A variant of COVID-19 that first originated in Colombia is now spreading in south Florida, and one health official said the Colombian strain has accounted for about 10% of the positive cases being sequenced at the University of Miami’s pathology lab.
Carlos Migoya, CEO of Jackson Health System, told Local 10 News in Miami that the Colombian COVID variant is spreading in south Florida because of international travel between Colombia and Miami. In early August, the state of Florida had more COVID hospitalizations than it did even before vaccines were available.
The World Health Organization has designated the new variant as one that requires “further monitoring,” meaning that the variant could pose significant risk in the future. But the evidence is currently unclear, requiring enhanced monitoring.
Currently labeled as B.1.621, the variant has yet to be given an official name or Greek-letter designation like more prominent variants, such as delta and beta.
The earliest documented samples of B.1.621 were noted in January in Colombia, according to WHO. Since then, at least 16 cases have recently been reported in the United Kingdom, where health experts attribute the majority of cases to international travel.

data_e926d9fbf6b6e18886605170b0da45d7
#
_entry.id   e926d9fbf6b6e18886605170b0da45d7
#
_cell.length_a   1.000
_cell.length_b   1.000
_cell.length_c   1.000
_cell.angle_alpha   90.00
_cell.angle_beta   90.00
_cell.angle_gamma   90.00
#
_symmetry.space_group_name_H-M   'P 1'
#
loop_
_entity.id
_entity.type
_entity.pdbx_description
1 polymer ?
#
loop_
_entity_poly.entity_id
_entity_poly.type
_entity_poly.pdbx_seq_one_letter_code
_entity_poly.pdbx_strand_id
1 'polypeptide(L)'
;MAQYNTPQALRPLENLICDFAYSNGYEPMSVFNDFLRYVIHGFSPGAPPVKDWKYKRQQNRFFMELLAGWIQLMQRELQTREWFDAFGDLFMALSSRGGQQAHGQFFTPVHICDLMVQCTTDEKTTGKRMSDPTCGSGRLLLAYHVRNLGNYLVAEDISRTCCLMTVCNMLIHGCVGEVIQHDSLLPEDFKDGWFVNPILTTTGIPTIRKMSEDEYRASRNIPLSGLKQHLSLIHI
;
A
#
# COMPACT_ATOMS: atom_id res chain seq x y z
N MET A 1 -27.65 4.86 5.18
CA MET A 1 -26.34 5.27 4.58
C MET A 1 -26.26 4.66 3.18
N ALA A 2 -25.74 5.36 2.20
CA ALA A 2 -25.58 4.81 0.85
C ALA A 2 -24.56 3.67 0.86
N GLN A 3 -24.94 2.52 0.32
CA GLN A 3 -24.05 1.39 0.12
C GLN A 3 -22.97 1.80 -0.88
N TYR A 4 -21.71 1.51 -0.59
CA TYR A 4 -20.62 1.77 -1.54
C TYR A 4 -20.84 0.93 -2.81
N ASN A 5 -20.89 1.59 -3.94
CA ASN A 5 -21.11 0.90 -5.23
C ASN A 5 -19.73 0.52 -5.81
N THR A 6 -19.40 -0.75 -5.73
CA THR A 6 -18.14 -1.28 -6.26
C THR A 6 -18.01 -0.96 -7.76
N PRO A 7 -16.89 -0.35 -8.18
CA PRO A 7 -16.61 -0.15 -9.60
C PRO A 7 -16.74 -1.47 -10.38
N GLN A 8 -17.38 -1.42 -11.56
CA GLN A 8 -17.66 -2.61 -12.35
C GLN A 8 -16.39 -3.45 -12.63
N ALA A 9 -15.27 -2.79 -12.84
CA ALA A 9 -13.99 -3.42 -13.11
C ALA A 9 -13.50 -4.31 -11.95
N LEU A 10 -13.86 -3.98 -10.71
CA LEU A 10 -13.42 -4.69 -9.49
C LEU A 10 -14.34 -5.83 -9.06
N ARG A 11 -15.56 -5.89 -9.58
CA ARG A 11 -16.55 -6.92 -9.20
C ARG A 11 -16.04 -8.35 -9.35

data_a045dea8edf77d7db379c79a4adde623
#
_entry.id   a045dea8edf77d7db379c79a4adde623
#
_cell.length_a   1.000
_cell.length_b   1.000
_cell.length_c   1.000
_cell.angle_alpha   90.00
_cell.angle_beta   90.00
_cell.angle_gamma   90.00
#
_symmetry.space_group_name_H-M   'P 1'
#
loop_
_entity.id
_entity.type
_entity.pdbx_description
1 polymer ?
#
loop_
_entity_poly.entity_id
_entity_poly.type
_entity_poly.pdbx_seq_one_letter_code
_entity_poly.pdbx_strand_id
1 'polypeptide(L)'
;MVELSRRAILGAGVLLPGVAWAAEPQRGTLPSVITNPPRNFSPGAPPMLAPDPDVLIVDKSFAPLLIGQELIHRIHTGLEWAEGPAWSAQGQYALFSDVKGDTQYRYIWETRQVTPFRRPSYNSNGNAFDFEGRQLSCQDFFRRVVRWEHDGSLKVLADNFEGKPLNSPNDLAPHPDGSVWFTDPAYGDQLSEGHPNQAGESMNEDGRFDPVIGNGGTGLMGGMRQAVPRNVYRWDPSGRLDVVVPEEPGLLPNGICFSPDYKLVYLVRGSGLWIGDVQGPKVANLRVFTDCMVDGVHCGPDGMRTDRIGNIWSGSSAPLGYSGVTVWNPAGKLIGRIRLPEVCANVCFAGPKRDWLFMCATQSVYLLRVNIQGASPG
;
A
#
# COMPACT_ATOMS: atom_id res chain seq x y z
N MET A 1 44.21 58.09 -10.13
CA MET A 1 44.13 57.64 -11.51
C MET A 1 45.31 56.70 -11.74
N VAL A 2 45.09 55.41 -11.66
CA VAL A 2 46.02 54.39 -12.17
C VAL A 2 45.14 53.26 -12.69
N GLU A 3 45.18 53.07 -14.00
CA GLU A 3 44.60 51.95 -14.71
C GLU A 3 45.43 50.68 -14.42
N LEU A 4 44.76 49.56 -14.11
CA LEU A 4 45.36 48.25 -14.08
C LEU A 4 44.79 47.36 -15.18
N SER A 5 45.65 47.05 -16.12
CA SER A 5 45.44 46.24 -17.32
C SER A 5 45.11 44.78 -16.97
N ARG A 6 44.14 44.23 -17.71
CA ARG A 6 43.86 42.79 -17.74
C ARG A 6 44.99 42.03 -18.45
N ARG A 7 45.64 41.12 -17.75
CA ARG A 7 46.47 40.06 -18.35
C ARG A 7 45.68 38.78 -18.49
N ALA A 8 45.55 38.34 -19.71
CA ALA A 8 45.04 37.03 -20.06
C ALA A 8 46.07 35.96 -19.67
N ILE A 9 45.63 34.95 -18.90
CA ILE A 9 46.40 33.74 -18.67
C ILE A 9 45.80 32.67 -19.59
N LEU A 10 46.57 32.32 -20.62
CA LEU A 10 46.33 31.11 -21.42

On July 23, Public Health England stated there was no evidence at the time to indicate that B.1.621 causes more severe disease or decreases the efficacy of COVID vaccines. In the U.S., B.1.621 accounted for 2.4% of cases during the two weeks before July 17, according to the Centers for Disease Control and Prevention COVID Data Tracker.
The delta variant accounted for just less than 2% of U.S. COVID cases at the beginning of May, but that percentage skyrocketed to above 80% by mid-July.
Preeti N. Malani, chief health officer and a professor of medicine in the Division of Infectious Diseases at the University of Michigan, told the Washington Post that it doesn’t take much time for COVID variants to spread, especially among unvaccinated people.
In the U.S., 49.6% of the population is fully vaccinated while 57.7% of the population has received at least one dose of a COVID vaccine, according to the CDC.
The CDC recommends avoiding travel to Colombia, which is labeled as having a “very high” level of COVID-19. If you must travel to Colombia, the CDC says to make sure you are fully vaccinated first. However, because of the current situation in the country, even fully vaccinated travelers may be at risk for getting and spreading COVID variants.
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